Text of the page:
Someone created a Youtube account pretending to be Ripple CEO Brad Garlinghouse, to scam users. The scammer promoted an XRP airdrop requesting deposits from 2,000 XRP to 250,000 XRP to participate, offering high amounts as a “reward” after an airdrop.
Twitter user @AndySpqr Co-Founder SPQR Media, was able to warn users to avoid this scam and made a call of attention to Youtube demanding to be more alert to this kind of scams, that have been increasing lately on the net. The scammer had surprisingly amassed over 270,000 subscribers.
In the video description, the scammer asked Youtube users to send donations in the range from 2,000 XRP to 500,000 XRP to a ” CONTRIBUTION ADDRESS”, so they would immediately receive a reward from 20,000 XRP to 5,000,000 XRP. The scammer even offered a bonus of up to 100% to those who participate.
Despite being an obvious scam, Andy reported that neither Youtube —which even includes the video as an ad on its platform and promotes it to millions of users — or even Brad Garlinghouse himself made any statement about it.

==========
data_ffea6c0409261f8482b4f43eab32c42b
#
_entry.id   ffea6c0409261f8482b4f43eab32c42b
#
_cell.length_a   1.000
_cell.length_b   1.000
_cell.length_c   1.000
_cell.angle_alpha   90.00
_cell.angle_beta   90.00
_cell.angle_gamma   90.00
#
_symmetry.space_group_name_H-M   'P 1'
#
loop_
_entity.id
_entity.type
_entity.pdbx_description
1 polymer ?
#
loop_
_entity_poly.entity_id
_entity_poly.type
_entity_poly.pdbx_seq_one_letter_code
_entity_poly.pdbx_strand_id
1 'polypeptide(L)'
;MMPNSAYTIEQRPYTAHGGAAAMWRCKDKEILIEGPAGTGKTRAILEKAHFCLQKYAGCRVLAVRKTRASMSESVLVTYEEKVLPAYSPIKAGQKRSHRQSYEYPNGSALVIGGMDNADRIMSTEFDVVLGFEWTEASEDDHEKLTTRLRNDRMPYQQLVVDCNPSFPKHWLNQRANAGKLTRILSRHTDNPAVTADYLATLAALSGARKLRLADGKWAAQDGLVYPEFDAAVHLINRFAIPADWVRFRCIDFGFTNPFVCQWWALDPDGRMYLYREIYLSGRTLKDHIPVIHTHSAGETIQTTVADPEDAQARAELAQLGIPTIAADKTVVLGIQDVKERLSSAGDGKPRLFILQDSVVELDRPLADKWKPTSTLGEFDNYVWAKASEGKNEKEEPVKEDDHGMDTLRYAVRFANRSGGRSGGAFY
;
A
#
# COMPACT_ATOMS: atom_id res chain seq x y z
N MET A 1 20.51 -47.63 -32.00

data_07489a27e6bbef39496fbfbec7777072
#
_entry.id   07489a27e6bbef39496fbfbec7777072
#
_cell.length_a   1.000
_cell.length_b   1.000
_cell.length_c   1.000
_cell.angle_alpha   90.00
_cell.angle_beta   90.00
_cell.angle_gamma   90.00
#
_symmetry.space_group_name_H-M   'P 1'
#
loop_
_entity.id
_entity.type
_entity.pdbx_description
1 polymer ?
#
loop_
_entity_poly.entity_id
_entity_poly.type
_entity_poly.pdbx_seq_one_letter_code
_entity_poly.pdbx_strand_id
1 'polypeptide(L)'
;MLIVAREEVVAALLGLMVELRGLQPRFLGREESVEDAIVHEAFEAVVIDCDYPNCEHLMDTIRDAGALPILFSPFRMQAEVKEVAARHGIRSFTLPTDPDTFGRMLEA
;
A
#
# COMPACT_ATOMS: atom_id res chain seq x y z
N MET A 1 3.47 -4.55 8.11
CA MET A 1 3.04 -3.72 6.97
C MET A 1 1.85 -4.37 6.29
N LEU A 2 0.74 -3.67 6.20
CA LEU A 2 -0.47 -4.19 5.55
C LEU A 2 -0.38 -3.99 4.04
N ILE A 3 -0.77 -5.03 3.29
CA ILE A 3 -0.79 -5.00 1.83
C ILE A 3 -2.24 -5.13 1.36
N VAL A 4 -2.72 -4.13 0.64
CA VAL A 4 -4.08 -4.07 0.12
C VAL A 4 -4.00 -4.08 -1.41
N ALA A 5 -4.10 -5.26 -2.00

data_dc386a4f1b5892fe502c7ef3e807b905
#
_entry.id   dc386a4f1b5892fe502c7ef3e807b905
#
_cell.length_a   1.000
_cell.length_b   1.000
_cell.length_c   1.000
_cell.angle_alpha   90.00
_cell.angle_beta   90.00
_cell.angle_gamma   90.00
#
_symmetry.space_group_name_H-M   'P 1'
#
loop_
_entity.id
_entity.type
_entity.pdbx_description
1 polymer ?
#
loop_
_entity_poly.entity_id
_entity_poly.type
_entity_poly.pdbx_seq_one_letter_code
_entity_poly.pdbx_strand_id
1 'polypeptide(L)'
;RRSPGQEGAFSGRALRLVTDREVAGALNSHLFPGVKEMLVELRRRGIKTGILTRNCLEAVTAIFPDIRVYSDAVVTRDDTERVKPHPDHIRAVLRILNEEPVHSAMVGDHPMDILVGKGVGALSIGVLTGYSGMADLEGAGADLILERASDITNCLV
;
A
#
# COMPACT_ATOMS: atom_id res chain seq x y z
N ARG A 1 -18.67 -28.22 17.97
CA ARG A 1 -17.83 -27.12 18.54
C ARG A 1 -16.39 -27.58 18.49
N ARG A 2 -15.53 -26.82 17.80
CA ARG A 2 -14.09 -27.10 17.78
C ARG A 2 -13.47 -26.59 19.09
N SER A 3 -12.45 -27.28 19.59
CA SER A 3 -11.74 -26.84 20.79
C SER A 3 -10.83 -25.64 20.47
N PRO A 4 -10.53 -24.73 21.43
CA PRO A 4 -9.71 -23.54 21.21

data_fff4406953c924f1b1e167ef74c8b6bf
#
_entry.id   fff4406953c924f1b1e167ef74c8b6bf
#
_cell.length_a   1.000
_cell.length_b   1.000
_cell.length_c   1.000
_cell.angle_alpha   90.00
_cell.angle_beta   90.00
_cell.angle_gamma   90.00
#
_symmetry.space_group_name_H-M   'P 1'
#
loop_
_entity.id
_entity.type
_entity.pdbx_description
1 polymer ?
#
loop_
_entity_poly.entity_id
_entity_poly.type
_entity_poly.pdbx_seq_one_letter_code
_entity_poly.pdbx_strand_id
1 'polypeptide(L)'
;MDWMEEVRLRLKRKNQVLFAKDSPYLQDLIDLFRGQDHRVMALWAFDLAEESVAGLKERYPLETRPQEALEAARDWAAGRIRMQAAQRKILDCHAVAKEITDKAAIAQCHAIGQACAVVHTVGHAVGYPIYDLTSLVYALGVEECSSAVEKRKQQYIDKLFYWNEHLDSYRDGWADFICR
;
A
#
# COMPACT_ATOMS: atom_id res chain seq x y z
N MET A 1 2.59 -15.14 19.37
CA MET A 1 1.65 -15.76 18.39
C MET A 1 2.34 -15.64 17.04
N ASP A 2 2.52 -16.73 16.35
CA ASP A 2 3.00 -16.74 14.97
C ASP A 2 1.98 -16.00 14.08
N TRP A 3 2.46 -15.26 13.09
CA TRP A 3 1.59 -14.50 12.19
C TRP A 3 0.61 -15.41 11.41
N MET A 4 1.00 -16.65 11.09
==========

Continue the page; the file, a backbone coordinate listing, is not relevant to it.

The video used for the scam was an actual interview between Julia Chatterley an anchor and correspondent for CNN International and Brad Garlinghouse discussing the importance of Ripple as a blockchain and whether it will be possible to have a Ripple IPO in 2020.
Why is Youtube yet to ‘fix’ these scams?
These Youtube scams are increasing. Scammers are now buying official accounts of reputable and famous influencers to promote their schemes only to later erase all their content and use their fame for illegal activities.
This already happened a year ago, when someone impersonated the Litecoin CEO Charlie Lee, apparently giving away 50,000 LTC to users who sent funds to a specified Litecoin address. The video even had a constantly updating stream of Litecoin transactions to convince clueless victims.
Scams against bitcoin enthusiasts, social media users, and even celebrities are still a very popular trend among scammers over the years and occasionally have resulted in arrests in various countries of the world.
Jeremy Clarkson, Elon Musk, Simon Cowell, and even Sir Alex Fergurson, —who managed Manchester United from 1986 to 2013— have been victims of these types of scams.